The IRISPen II seems like the kind of nifty gadget that nobody would ever use. However, after just a few hours of mucking about, real possibilities begin to emerge.
Having a scanning pen allows the user to quickly and easily scan snippets from magazines, newspapers, business cards or pretty much anything. Having an image of a line of newspaper text isn't much use, so IRISPen's software instantly converts it to text using OCR (optical character recognition). It can even speak as it scans, using the Mac's text-to-speech function.
Scanning and converting documents to text can be quite sluggish, but not in this case. It's super snappy and extremely accurate - essential in making IRISPen a useful tool.
The pen is handy for plenty of uses. Business cards are my main source of scannable material - they clog the arteries of my communication strategy by sitting scattered in non-digital piles. The IRISPen simply scans the name and email address directly into Address Book. It's tricky at first, and some cards don't suit scanning, but with a bit of practice it works well.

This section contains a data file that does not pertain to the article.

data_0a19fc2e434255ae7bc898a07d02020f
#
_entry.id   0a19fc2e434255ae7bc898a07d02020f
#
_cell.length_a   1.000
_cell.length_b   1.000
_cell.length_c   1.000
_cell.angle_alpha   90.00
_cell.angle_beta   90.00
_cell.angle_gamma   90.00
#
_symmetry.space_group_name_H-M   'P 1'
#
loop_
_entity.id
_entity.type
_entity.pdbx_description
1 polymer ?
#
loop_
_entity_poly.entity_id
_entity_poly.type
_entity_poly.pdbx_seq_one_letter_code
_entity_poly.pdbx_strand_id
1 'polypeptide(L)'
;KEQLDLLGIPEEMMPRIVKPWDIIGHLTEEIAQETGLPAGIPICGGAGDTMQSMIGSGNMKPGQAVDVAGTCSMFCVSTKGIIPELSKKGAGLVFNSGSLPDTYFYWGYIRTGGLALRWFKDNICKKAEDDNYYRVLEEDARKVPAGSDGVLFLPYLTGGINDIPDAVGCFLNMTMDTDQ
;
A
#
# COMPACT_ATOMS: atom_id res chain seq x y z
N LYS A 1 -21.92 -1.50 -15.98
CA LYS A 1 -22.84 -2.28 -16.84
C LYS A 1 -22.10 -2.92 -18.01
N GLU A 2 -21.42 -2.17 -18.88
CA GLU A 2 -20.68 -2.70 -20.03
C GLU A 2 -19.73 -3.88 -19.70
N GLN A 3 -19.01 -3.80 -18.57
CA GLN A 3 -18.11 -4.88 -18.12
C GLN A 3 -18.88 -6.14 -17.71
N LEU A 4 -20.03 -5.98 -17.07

Scanning numbers - such as financial data - sounds a bit risky, but the accuracy, as long as you have a steady hand, is pretty reliable. If want to scan the stock prices from a newspaper into a spreadsheet, IRISPen is ideal.
IRISPen integrates elegantly with just about any application that uses a keyboard input. As long as IRISPen's software is running in the background, whatever is scanned is instantly typed in.
IRISPen also reads barcodes. From libraries to mail-order companies, barcodes are integral to lots of businesses. The IRISPen offers an easy, compatible and cheap solution to barcode needs.
From a sceptical start I've really warmed to the IRISPen. If a scanning pen sounds useful, this is the only option - but rest assured: it works exactly as it says it does.